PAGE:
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Women with a "license to kill"

Mata Hari, Mata Hari again and again: it seems to be the only name that most people can still think of when it comes to female espionage.

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Women with a "license to kill"

Mata Hari, Mata Hari again and again: it seems to be the only name that most people can still think of when it comes to female espionage. Dozens of films have been made about the Dutch woman, and 250 books have been written about this eccentric dancer because she so perfectly corresponded to the cliché of sex, power and mystery.

But who knows Elisabeth Schragmüller? It is to the credit of the author duo Maik Baumgärtner and Ann-Katrin Müller that their new book "The Invisibles: How Female Secret Agents Shaped German History" sheds a lot of light into the darkness of the history of female espionage over the past 100 years. To do this, they went to numerous archives, viewed endless documents, but also tried to get in touch with today's services.

But back to Elisabeth "Elsbeth" Schragmüller: She was something like Mata Hari's "command officer", who was rudely called "H 21" by the Germans. Schragmüller, one of the first women with a doctorate in Germany, operated from Brussels as head of the German espionage department against France in the Supreme Army Command and taught Mata Hari, among other things, how to write with “secret ink”. At the end of the 1920s she was supposed to write a book about espionage and advocate the thesis that “the emotional predisposition, which is stronger than that of men,” predestines women for the intelligence services.

The espionage of the victorious powers of the First World War was primarily aimed at Germany in order to check the political situation in the defeated country and whether the Treaty of Versailles, which prohibited rearmament, was being observed. One of the agents was Alwine Brusis, who worked for the French. She had gallant conversations with officers in Düsseldorf cafés. She found material and lists of names about the activities of banned "resident militias" such as Orsch or Orka and recruited new spies. By the time Alwine Brusis was found out and convicted, she had received between 3,500 and 4,500 marks a month (the average monthly income at the time was 179 marks). Brusis got out of prison during the Nazi era and fell into the clutches of the Gestapo. She died exhausted in 1941.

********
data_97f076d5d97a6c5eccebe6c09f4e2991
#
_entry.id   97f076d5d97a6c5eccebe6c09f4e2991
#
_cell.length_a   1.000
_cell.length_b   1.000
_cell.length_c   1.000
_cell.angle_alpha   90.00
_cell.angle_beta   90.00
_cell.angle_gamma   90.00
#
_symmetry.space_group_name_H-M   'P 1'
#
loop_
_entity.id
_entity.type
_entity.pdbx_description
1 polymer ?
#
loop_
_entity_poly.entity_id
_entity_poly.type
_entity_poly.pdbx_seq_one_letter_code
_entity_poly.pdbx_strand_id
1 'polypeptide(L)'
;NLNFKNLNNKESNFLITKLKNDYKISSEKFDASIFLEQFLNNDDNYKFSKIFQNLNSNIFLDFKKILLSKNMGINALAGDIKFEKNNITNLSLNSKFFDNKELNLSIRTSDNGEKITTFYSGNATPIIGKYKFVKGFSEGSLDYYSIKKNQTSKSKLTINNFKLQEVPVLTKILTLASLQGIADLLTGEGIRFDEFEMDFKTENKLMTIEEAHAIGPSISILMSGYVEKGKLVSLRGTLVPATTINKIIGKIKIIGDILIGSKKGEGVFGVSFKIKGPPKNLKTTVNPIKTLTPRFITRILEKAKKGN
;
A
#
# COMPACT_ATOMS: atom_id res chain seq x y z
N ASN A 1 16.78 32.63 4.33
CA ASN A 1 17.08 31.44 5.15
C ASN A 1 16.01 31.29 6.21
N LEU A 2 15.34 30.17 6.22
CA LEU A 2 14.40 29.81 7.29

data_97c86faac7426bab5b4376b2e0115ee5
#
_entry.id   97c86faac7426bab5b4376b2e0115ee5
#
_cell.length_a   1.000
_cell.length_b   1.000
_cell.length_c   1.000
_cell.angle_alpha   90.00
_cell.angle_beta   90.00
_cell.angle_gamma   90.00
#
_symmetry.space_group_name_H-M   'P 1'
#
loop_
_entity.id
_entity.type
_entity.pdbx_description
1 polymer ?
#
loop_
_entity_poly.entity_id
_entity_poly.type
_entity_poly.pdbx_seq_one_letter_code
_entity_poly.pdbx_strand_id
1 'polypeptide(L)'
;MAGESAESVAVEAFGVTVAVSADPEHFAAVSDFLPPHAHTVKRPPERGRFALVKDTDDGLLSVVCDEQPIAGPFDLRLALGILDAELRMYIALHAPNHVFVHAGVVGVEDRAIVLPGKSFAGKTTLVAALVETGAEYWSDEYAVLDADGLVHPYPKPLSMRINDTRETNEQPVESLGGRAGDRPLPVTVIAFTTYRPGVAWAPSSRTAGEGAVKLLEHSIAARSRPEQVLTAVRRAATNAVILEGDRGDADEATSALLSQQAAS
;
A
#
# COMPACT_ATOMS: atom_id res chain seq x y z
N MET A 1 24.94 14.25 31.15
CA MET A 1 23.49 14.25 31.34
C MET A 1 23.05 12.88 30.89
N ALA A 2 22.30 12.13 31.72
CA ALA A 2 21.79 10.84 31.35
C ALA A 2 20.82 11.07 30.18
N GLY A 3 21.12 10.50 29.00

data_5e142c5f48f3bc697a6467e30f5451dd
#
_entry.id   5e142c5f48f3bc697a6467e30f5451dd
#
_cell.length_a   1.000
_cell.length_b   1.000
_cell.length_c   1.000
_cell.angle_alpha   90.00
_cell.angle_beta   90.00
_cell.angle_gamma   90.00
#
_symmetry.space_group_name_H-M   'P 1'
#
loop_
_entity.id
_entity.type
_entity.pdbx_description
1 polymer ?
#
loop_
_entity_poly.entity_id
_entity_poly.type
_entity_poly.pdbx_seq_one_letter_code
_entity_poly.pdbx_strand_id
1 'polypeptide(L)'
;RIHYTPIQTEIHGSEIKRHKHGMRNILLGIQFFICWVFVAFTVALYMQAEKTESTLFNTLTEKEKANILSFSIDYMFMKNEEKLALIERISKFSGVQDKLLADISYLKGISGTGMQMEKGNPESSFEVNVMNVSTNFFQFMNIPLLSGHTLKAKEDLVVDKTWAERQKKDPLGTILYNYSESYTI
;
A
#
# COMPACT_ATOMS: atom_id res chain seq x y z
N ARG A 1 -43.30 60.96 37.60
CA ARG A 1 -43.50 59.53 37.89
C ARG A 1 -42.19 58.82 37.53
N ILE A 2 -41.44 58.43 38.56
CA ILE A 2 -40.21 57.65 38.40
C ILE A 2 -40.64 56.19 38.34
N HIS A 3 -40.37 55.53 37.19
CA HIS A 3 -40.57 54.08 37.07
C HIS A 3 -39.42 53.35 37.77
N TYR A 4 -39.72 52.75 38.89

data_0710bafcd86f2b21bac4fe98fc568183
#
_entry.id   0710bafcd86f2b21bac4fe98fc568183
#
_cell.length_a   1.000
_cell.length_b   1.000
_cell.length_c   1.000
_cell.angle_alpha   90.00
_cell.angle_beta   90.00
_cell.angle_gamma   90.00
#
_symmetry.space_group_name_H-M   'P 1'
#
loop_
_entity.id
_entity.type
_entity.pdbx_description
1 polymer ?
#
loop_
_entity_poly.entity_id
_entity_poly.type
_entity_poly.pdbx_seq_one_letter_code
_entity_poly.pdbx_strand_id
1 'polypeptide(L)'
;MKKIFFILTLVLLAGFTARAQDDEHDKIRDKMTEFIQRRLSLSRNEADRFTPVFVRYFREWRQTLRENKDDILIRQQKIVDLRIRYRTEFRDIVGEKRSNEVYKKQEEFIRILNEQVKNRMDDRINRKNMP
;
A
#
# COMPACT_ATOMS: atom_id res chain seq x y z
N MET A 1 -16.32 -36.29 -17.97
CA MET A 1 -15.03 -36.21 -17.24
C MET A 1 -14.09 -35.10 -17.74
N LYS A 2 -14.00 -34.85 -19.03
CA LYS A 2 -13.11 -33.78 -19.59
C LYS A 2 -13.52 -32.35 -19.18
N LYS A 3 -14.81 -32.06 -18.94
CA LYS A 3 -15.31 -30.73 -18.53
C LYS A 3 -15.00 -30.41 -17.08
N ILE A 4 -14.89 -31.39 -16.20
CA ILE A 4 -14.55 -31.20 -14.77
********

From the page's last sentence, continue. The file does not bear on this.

It was maids, milliners or saleswomen who approached officers "out of lack of money, a thirst for adventure or because they reject German politics". Their names were Bertha, Frieda, Margarete or Paula. They worked as couriers, attended events and made reports. "Treason to the fatherland by women" particularly shocked the judges at the time. And yet the fictionalization of woman as a mysterious, strong subject in the cinema was already beginning: one remembers silent films such as "Spione" by Thea von Harbou (Fritz Lang's wife; 1928), Greta Garbo in "Der Krieg im Dunkel" by 1928, in which she plays a Russian spy. Or "Dishonoured" with Marlene Dietrich as the spy "X 27" from 1931.

The disregard that the brown masters showed women opened up these spaces. Nathalie Sergueiev, a Russian who grew up in Paris, spied for the English in Madrid in 1943 against German military intelligence. She was the best-known double agent of World War II. An adventuress who rode her bike from Paris to Beirut. As a very young woman she had walked from Paris to Warsaw and written about it. She got to know Nazi greats like Hermann Göring and Franz von Papen, who amazingly trusted her.

Nathalie Sergueiew took a German radio with her to London, which she used to feed false information to the Wehrmacht. In the end, she was partly responsible for the success of D-Day on June 6, 1944, by attracting the attention of the Germans away from Normandy to the Pas de Calais with her radio signals. "You have landed," wrote the woman with kidney disease happily that day.